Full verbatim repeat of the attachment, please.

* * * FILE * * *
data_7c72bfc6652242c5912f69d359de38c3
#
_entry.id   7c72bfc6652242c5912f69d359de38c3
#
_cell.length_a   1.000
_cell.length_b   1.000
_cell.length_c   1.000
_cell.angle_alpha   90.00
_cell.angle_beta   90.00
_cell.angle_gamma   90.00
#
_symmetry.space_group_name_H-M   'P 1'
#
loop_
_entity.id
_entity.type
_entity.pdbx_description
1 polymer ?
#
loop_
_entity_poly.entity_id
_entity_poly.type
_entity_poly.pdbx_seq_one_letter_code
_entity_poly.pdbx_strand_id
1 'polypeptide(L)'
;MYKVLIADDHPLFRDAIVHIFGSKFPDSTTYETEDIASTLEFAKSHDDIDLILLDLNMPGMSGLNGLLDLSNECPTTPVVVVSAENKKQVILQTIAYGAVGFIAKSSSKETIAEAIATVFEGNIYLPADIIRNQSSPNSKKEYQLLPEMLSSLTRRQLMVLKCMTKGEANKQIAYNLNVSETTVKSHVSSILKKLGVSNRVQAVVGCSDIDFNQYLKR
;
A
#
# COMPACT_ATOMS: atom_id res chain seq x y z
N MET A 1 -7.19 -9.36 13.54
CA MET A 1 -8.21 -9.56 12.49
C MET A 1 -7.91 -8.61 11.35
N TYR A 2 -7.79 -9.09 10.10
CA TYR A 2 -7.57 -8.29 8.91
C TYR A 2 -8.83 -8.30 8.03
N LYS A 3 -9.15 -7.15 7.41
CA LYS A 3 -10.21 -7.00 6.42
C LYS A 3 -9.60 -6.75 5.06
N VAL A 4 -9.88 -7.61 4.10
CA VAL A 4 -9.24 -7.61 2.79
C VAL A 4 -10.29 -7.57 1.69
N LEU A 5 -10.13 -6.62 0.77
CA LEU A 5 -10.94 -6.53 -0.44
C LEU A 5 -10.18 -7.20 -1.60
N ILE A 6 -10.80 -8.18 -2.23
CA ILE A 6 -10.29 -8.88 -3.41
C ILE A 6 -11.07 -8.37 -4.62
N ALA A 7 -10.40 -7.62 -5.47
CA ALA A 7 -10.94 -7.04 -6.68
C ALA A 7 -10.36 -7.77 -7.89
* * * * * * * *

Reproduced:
data_7c72bfc6652242c5912f69d359de38c3
#
_entry.id   7c72bfc6652242c5912f69d359de38c3
#
_cell.length_a   1.000
_cell.length_b   1.000
_cell.length_c   1.000
_cell.angle_alpha   90.00
_cell.angle_beta   90.00
_cell.angle_gamma   90.00
#
_symmetry.space_group_name_H-M   'P 1'
#
loop_
_entity.id
_entity.type
_entity.pdbx_description
1 polymer ?
#
loop_
_entity_poly.entity_id
_entity_poly.type
_entity_poly.pdbx_seq_one_letter_code
_entity_poly.pdbx_strand_id
1 'polypeptide(L)'
;MYKVLIADDHPLFRDAIVHIFGSKFPDSTTYETEDIASTLEFAKSHDDIDLILLDLNMPGMSGLNGLLDLSNECPTTPVVVVSAENKKQVILQTIAYGAVGFIAKSSSKETIAEAIATVFEGNIYLPADIIRNQSSPNSKKEYQLLPEMLSSLTRRQLMVLKCMTKGEANKQIAYNLNVSETTVKSHVSSILKKLGVSNRVQAVVGCSDIDFNQYLKR
;
A
#
# COMPACT_ATOMS: atom_id res chain seq x y z
N MET A 1 -7.19 -9.36 13.54
CA MET A 1 -8.21 -9.56 12.49
C MET A 1 -7.91 -8.61 11.35
N TYR A 2 -7.79 -9.09 10.10
CA TYR A 2 -7.57 -8.29 8.91
C TYR A 2 -8.83 -8.30 8.03
N LYS A 3 -9.15 -7.15 7.41
CA LYS A 3 -10.21 -7.00 6.42
C LYS A 3 -9.60 -6.75 5.06
N VAL A 4 -9.88 -7.61 4.10
CA VAL A 4 -9.24 -7.61 2.79
C VAL A 4 -10.29 -7.57 1.69
N LEU A 5 -10.13 -6.62 0.77
CA LEU A 5 -10.94 -6.53 -0.44
C LEU A 5 -10.18 -7.20 -1.60
N ILE A 6 -10.80 -8.18 -2.23
CA ILE A 6 -10.29 -8.88 -3.41
C ILE A 6 -11.07 -8.37 -4.62
N ALA A 7 -10.40 -7.62 -5.47
CA ALA A 7 -10.94 -7.04 -6.68
C ALA A 7 -10.36 -7.77 -7.89